Growing stone fruit tree inside under lights

I have a lemon tree that we bring it inside during the winter under LED lights. This spring I purchased an Oregon Curl Free tree which was in a small nursery pot and repotted in rootmaker like 10 gallon container. The tree has grown really well 20+ inches of growth.

I am wondering if I can bring it inside during September continue its growth sizing up to be planted in the ground, it may not bloom because of chill hour requirements, but any other drawbacks with this process?

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Depends on the LED Fixture. You’ll need a high-output fixure in the 6000 Kelvin color temperature range for good results. See “Plant Light” here:

It’s got good size already and it’s only mid summer. I’d leave it outside to get the chilling it needs. And plant in fall or spring. Skipping the winter and chilling will set it back next summer, maybe severely. By the end of next summer you’ll be ahead by getting chilling next winter. The vegetative buds need chilling just like the fruit buds do.


If you’re worried about exposing it to PLC while it’s still relatively small, one option would be to place it under an overhang or rain cover to keep the leaves dry without missing out on the chill hours. I know @cdamarjian has had good results with stone fruit by protecting the foliage/dormant buds from rainfall, but I’m not speaking from personal experience.

My similar-sized Oregon Curlfree showed only mild PLC this spring after being in-ground outside since last spring, and it recovered quickly from it.

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Since you plan to keep your peach in a pot till spring, as @swincher mentioned, you could keep it outside under an overhang, once the tree has lost almost all its leaves. When dormant, the tree will do fine in the shade. Under cover you’ll get the chill hours and not need to worry about PLC. Once the tree leafs out, the danger of PLC will be past and you can plant in the ground.

Unless you have no space to plant till next year, you’ll find planting a tree in late Sept-early Oct (once the rains start) is a great way to give the tree a head start. You probably will have only minimal curl with an in-ground Curl Free. I live in a fungal-prone clearing so my Curl Free got about 15% curl, but is still producing its first 3 peaches.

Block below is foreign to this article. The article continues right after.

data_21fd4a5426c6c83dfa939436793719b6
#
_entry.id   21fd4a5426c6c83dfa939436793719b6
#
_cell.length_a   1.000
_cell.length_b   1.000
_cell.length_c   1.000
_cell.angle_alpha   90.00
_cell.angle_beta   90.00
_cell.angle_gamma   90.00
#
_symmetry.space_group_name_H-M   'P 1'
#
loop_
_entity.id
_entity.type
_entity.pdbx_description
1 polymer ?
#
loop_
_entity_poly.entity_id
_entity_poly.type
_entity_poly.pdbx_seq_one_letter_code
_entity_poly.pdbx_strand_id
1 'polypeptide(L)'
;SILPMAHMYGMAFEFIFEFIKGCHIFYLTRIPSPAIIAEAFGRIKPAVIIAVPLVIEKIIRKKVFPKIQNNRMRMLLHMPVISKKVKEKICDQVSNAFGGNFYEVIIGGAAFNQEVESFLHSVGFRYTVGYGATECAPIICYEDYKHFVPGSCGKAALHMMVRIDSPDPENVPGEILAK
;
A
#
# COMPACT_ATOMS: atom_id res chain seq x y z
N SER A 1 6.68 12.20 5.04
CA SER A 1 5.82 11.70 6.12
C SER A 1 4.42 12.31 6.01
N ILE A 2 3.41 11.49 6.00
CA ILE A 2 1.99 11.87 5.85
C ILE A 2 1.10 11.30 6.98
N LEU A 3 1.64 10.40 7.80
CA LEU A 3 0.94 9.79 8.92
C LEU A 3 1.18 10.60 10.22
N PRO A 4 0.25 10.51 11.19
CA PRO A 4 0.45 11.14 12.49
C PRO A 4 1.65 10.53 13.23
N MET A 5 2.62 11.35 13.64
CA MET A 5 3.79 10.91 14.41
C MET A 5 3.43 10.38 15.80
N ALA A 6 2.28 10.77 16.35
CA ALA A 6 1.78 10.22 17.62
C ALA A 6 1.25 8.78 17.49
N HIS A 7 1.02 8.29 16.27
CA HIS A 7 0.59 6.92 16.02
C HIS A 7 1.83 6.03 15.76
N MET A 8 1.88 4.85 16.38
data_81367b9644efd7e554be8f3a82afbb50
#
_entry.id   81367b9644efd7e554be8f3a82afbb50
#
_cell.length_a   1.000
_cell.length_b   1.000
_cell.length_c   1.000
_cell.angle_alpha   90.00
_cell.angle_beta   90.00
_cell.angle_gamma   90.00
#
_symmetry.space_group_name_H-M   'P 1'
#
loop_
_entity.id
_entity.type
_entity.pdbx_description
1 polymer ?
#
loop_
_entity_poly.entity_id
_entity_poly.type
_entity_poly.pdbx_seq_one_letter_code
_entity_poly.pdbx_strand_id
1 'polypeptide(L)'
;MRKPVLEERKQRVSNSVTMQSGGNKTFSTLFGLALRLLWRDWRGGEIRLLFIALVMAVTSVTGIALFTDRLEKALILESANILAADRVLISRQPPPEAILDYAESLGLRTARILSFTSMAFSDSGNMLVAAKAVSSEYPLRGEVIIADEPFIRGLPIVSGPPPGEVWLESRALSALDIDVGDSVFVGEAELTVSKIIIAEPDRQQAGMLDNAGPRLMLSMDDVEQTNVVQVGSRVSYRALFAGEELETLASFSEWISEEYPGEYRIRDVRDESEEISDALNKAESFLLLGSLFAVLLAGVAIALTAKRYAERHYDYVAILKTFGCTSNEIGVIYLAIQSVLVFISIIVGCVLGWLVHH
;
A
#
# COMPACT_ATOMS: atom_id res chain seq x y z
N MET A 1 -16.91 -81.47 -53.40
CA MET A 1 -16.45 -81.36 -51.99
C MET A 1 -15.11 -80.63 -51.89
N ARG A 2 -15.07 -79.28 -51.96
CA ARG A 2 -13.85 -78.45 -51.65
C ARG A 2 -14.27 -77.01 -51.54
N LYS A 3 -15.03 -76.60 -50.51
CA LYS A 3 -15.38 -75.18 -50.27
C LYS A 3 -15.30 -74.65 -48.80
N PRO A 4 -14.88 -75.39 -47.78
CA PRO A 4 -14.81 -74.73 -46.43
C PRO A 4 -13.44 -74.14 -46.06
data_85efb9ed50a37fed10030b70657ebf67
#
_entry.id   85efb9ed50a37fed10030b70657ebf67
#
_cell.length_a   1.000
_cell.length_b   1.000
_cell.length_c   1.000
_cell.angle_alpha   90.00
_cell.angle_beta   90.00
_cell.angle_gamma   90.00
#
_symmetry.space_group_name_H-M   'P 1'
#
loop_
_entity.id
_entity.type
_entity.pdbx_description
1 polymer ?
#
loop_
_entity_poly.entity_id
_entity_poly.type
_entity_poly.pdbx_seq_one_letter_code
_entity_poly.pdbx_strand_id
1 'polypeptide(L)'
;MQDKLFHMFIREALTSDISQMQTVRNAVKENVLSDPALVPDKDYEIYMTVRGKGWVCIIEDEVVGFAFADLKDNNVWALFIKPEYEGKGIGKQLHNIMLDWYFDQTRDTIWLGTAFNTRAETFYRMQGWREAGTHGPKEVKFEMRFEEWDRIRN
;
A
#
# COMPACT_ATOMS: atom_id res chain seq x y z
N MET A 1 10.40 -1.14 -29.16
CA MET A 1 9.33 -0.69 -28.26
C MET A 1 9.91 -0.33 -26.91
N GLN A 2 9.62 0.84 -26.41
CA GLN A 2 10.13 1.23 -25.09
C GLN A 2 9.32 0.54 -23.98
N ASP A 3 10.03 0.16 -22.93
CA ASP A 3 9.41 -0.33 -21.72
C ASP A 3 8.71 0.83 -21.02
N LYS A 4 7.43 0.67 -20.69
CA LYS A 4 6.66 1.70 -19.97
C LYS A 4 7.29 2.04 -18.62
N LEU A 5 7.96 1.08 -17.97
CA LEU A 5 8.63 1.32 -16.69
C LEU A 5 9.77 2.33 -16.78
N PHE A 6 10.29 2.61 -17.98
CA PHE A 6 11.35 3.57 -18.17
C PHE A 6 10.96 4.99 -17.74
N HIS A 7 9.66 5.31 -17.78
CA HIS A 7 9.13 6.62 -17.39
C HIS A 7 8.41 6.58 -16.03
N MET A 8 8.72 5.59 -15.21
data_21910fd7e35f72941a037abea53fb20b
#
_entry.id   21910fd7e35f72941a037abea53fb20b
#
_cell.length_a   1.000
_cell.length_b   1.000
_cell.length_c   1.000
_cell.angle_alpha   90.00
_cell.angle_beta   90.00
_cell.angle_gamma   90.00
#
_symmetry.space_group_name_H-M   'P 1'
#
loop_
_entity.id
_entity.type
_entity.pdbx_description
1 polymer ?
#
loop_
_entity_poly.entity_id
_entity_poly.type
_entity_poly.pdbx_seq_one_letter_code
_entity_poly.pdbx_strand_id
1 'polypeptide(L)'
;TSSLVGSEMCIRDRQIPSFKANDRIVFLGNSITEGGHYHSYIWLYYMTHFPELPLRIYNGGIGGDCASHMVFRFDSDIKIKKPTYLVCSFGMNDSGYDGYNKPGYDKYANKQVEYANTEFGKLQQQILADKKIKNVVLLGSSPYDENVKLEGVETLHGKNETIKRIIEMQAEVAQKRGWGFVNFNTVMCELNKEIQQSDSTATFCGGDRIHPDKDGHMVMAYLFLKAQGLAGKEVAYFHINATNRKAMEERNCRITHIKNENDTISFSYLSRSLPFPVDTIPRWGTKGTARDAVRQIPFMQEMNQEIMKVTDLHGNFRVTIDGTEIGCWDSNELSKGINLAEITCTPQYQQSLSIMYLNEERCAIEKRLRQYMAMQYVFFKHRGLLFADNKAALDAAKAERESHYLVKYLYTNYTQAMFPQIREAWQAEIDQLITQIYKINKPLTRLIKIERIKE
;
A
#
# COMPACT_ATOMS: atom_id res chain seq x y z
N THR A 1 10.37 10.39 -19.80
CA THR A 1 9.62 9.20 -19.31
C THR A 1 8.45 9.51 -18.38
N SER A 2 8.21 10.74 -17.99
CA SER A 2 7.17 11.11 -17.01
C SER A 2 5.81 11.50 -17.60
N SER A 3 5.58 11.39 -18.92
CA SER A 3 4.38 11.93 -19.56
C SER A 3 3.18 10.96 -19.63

Btw if you want to experiment with non-PLC resistant peaches or nectarines and apricots, a permanent overhead structure to keep rain off the leaves of in-ground trees works great. This is the second fruiting season for my nectarines - no PLC. (I’ve bagged them to protect from thrips.)

I think your least good choice would be to keep the tree inside under lights. The tree will think it’s in SoCal!.. and when you plant it outside, the temp shock might set it back a year. On the other hand, citrus benefit from many months of indoor growth in a warm location - because they much prefer to be in permanently SoCal climate!


I use a pair of Barrina BX 2000 for my pepper and egg plants seedlings (lower rack in the picture) at the height of my peach tree the leaves would be getting 800-1000 uMol/s.

Thanks, I didn’t know vegetative buds need chilling as well.

@cdamarjian Your rain cover setup is great, do you keep your trees inside the plastic for the entire winter? do they need to be watered? the reason I wanted to take this tree inside is just out of curiosity and I have my vegetable seed starting setup that I can use. I don’t know/haven’t done research that these trees need dormancy as part of their biological process or they just go dormant since the environment isn’t conducive to keep growing. Like how bears in captivity don’t hibernate.

The covering stays up all winter except when it snows. When it snows, I release one side. (Total disaster one year when it rained on top of 6" fluffy snow! )
I don’t usually water. My water table is very high so I need to keep the roots out of the rot zone. My stone fruit planted at ground level do not look as good as those planted in 2’ planting beds.

At what color temperature?

They are supposedly full spectrum. But the diode numbers are heavy on 3K and 5K.

Sounds good for leafy vegetables but would stress fruit trees.

What spectrum does fruit trees prefer? I can add a few diodes covering that specific bandwidth

That won’t deliver enough power. You’d need a dedicated 1200W fixture (or cluster of fixtures) with only 6000-6500 Kelvin color temperature output.

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